Significance and Use
4.1 The procedures described in Sections are primarily intended for (but not limited to) field joining of polyethylene (PE) pipe and fittings, using suitable equipment and appropriate environmental control procedures. When properly implemented, strong pressure/leak-tight joints are produced. When these joints are destructively tested, the failure occurs outside the fusion joined area.
4.2 Melt characteristics, average molecular weight and molecular weight distribution are influential factors in establishing suitable fusion parameters; therefore, consider the manufacturer’s instructions in the use or development of a specific fusion procedure. See .
4.3 The socket fusion, butt fusion, and saddle fusion procedures in this practice are suitable for joining PE gas pipe and fittings, PE water pipe and fittings, and PE general purpose pipes and fittings made to PE product specifications from organizations such as ASTM, AWWA, API, and ISO that are used in pressure, low pressure and non-pressure applications. For gas applications, qualification of the procedure by testing joints made using the procedure in accordance with regulations from the authority having jurisdiction are required.
1.1 This practice describes procedures for making joints with polyethylene (PE) pipe and fittings by means of heat fusion joining in, but not limited to, a field environment. Other suitable heat fusion joining procedures are available from various sources including pipe and fitting manufacturers. This practice does not purport to address all possible heat fusion joining procedures, or to preclude the use of qualified procedures developed by other parties that have been proved to produce reliable heat fusion joints.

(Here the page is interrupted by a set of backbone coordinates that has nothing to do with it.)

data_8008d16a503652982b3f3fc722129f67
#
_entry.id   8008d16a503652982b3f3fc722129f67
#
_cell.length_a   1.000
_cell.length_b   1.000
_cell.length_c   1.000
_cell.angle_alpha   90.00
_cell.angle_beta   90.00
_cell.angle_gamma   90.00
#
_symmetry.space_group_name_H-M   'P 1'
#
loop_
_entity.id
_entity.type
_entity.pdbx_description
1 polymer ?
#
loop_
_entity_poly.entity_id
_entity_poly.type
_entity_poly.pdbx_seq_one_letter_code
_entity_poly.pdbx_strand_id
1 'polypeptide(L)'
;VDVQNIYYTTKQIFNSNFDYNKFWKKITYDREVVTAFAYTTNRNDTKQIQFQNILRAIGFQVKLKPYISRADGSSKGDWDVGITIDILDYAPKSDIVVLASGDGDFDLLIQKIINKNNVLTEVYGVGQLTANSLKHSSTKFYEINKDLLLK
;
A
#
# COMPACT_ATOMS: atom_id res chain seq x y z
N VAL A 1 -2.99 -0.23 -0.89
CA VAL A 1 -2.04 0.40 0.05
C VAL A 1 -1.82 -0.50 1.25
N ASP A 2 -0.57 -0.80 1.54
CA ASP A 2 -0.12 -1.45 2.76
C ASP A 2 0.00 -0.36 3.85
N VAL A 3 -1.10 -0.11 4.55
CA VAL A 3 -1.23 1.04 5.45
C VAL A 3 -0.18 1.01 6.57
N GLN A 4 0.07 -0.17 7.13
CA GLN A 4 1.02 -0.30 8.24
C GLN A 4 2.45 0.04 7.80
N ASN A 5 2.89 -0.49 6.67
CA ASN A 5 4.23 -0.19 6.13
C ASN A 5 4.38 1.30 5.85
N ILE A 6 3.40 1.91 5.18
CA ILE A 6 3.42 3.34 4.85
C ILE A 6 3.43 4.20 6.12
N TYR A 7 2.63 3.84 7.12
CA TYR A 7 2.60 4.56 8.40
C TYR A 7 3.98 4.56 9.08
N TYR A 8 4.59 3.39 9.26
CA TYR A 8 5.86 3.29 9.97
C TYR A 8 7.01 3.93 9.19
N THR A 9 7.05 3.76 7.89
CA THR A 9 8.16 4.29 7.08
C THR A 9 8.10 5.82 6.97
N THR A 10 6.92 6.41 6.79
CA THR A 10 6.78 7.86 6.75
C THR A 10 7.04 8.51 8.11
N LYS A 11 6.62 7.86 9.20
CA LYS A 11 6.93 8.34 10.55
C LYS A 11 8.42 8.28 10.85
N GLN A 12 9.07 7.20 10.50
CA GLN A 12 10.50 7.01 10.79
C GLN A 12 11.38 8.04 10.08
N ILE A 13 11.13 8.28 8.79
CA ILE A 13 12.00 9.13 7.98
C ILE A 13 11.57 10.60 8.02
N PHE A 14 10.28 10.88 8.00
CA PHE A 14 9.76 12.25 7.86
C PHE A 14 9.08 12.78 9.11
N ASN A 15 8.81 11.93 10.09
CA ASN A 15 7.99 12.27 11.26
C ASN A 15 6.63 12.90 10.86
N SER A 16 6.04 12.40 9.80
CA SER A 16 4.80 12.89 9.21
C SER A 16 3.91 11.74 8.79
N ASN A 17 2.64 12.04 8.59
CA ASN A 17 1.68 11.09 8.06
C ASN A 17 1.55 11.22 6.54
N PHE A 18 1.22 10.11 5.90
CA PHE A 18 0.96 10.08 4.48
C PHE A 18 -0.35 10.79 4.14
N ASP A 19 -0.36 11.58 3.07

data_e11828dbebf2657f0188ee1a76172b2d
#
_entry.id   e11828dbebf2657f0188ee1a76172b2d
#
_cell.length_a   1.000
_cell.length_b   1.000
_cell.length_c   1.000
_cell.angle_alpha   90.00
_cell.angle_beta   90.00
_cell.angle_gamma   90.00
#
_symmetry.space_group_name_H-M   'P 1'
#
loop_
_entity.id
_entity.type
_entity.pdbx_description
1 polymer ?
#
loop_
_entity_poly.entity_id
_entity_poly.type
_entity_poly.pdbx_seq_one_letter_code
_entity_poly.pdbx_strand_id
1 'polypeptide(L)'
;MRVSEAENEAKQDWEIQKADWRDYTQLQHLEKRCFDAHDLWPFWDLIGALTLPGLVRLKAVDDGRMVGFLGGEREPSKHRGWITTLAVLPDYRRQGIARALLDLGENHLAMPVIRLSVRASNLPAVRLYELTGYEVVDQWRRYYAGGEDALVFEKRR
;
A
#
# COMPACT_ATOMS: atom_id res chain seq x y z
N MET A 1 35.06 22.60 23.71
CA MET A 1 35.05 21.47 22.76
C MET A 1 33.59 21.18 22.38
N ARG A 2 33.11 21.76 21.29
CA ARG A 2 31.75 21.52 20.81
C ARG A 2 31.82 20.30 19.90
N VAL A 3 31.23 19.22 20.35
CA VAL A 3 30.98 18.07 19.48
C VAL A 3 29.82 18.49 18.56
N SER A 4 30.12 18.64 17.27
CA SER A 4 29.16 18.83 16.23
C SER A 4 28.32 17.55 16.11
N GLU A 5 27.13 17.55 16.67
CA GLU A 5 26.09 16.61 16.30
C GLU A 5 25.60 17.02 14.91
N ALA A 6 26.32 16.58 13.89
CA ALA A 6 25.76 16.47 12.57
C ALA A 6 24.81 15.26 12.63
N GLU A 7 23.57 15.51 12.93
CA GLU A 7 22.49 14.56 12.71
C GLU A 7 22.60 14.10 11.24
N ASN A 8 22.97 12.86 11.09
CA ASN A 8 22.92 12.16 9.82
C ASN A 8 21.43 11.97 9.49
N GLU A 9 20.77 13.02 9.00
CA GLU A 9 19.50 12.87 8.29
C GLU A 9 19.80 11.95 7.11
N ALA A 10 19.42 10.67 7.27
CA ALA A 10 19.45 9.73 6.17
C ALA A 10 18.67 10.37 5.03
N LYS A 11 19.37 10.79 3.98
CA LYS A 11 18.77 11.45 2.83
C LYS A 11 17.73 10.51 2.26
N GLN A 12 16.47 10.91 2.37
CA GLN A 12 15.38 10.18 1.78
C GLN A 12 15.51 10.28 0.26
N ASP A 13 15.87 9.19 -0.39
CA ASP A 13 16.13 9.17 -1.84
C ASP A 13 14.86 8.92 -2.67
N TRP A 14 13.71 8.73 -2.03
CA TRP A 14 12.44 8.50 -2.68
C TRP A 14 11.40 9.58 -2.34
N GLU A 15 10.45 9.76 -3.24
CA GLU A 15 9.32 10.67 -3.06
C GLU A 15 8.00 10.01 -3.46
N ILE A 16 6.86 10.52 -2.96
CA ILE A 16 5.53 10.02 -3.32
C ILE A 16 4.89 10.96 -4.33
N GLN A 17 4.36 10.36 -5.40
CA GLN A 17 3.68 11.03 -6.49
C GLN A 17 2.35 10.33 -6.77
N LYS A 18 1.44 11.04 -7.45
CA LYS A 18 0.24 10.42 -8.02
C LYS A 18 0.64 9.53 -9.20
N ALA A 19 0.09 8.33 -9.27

1.2 The parameters and procedures are applicable only to joining polyethylene pipe and fittings of related polymer chemistry. They are intended for PE fuel gas pipe in accordance with Specification and PE potable water, sewer and industrial pipe manufactured in accordance with Specification , Specification , and AWWA C901 and C906. Consult with the pipe manufacturers to make sure they approve this procedure for the pipe to be joined (see ).
Note 1: The parameters and procedures shown for Section . Procedure 2—Butt Fusion, were developed and validated using testing documented in Plastic Pipe Institute (PPI) TR-33. The parameters and procedures shown in Section . Procedure 3— Saddle Fusion, were developed and validated using testing documented in PPI TR-41.
Note 2: Information about polyethylene pipe and fittings that have related polymer chemistry is presented in Plastics Pipe Institute (PPI) TR-33 and TR-41.
1.3 Parts that are within the dimensional tolerances given in present ASTM specifications are required to produce sound joints between polyethylene pipe and fittings when using the joining techniques described in this practice.
1.4 The values stated in inch-pound units are to be regarded as standard. The values given in parentheses are mathematical conversions to SI units that are provided for information only and are not considered standard.
1.5 The text of this practice references notes, footnotes, and appendixes which provide explanatory material. These notes and footnotes (excluding those in tables and figures) shall not be considered as requirements of the practice.
1.6 This standard does not purport to address all of the safety concerns, if any, associated with its use. It is the responsibility of the user of this standard to establish appropriate safety, health, and environmental practices and determine the applicability of regulatory limitations prior to use.
1.7 This international standard was developed in accordance with internationally recognized principles on standardization established in the Decision on Principles for the Development of International Standards, Guides and Recommendations issued by the World Trade Organization Technical Barriers to Trade (TBT) Committee.